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New Haven to open warming centers starting tommorow

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(NEW HAVEN)–Due to the National Weather Service forecast for extremely low temperatures beginning Wednesday and continuing throughout the region for the next several days, the City of New Haven will activate “warming centers” starting tomorrow to provide relief from the cold. Other city shelters will have overnight availability, including activation of increased overflow protocol and extended hours. The City’s website ( has details about these facilities and any additional updates.

Those who attend a warming location are advised to bring lunch or snacks as no food will be served at these sites.

The City of New Haven Community Services Administration has further provided additional shelter occupancy during extremely cold weather. Shelter availability and information can be provided by calling the Emergency Operations Center at 203-946-8221 or 211.

The following locations will serve as “warming centers” for the general public:

  • New Haven Free Public Library Main Building is located at 133 Elm Street

Mon 10-8 | Tue 10-8 | Wed 10-8 | Thu 10-8 | Fri 10-5 | Sat 10-5 | Sun Closed

  • Fair Haven Branch Library is located at 182 Grand Avenue

Mon 10-6 | Tue 10-6 | Wed 12-6 | Thu 12-8 | Fri Closed | Sat 10-5 | Sun Closed

  • Mitchell Branch Library is located at 37 Harrison Street

Mon 12-8 | Tue 12-6 | Wed 10-6 | Thu 10-6 | Fri Closed | Sat 10-5 | Sun Closed

  • Stetson Branch Library is located at 200 Dixwell Avenue

Mon 10-6 | Tue 10-6 | Wed 12-8 | Thu 12-6 | Fri Closed | Sat 10-5 | Sun Closed

  • Courtland Seymour Wilson Branch Library is located at 303 Washington Avenue

Mon 12-6 | Tue 12-8 | Wed 10-6 | Thu 10-6 | Fri Closed | Sat 10-5 | Sun Closed

The following is Educational Information and Tips from the New Haven Health Department Regarding the Health Risks of Extreme Cold

 Being exposed to cold temperatures for a long period of time can lead to serious health problems. The most common cold weather illnesses are frostbite and hypothermia.


Frostbite is an injury to the body that is caused by freezing. Frostbite causes a loss of feeling and color in affected areas. It most often affects the nose, ears, cheeks, chin, fingers, or toes. Frostbite can permanently damage the body, and severe cases can lead to amputation. The risk of frostbite is increased in people with reduced blood circulation and among people who are not dressed properly for extremely cold temperatures.

Signs of frostbite:

  • A white or grayish-yellow skin area
  • Skin that unusually feels firm
  • Numbness

What to do:

  • Get into a warm room as soon as possible.
  • Unless absolutely necessary, do not walk on frostbitten feet or toes—this increases the damage.
  • Immerse the affected area in warm—not hot—water (the temperature should be comfortable to the touch for unaffected parts of the body).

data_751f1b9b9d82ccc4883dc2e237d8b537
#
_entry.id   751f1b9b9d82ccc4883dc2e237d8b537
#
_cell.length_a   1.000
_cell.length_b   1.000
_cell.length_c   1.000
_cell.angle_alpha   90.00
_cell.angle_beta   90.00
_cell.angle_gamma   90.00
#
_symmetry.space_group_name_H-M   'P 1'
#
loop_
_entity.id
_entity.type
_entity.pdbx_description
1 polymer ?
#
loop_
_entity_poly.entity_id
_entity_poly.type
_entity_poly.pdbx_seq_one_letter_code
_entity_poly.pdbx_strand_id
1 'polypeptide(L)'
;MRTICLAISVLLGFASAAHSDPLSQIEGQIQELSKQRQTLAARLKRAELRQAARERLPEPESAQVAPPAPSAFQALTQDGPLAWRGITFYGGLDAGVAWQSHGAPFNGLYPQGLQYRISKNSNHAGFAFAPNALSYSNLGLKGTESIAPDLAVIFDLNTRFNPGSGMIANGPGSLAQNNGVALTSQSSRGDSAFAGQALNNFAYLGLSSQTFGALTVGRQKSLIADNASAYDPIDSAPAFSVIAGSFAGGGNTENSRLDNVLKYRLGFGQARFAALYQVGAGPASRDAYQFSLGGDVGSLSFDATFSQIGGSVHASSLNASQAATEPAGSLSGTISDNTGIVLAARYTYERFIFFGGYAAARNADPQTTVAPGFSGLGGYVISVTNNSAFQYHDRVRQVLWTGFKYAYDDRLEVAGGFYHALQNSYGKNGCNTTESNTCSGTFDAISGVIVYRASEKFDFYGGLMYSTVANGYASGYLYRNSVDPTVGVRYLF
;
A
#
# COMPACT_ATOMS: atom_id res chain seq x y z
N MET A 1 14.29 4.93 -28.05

• Or, warm the affected area using body heat. For example, the heat of an armpit can be used to warm frostbitten fingers.
  • Do not rub the frostbitten area with snow or massage it at all. This can cause more damage.
  • Don’t use a heating pad, heat lamp, or the heat of a stove, fireplace, or radiator for warming.
  • Affected areas are numb and can be easily burned.
  • Seek medical treatment.


Hypothermia is more serious than frostbite. When exposed to cold temperatures, your body begins to lose heat faster than it can be produced. Prolonged exposure to cold will eventually use up your body’s stored energy. The result is hypothermia, or abnormally low body temperature. Body temperature that is too low affects the brain, making the victim unable to think clearly or move well. This makes hypothermia particularly dangerous because a person may not know it is happening and won’t be able to do anything about it.

Hypothermia is most likely at very cold temperatures, but it can occur even at cool temperatures (above 40°F) if a person becomes chilled from rain, sweat, or submersion in cold water. Victims of hypothermia are often (1) elderly people with inadequate food, clothing, or heating; (2) babies sleeping in cold bedrooms; (3) people who remain outdoors for long periods—the homeless, hikers, hunters, etc.; and (4) people who drink alcohol or use illicit drugs.

Signs of hypothermia in Adults:

  • Shivering, exhaustion
  • Confusion, fumbling hands
  • Memory loss, slurred speech
  • Drowsiness

Signs of Hypothermia in Infants:

  • Bright red, cold skin
  • Very low energy

What to do:

If you notice any of these signs, take the person’s temperature. If it is below 95°, the situation is an emergency—get medical attention immediately.

If medical care is not available, begin warming the person, as follows:

  • Get the victim into a warm room or shelter.
  • If the victim has on any wet clothing, remove it.
  • Warm the center of the body first—chest, neck, head, and groin—using an electric blanket, if available. Or use skin-to-skin contact under loose, dry layers of blankets, clothing, towels, or sheets.
  • Warm beverages can help increase the body temperature, but do not give alcoholic beverages. Do not try to give beverages to an unconscious person.
  • After body temperature has increased, keep the person dry and wrapped in a warm blanket, including the head and neck.
  • Get medical attention as soon as possible.



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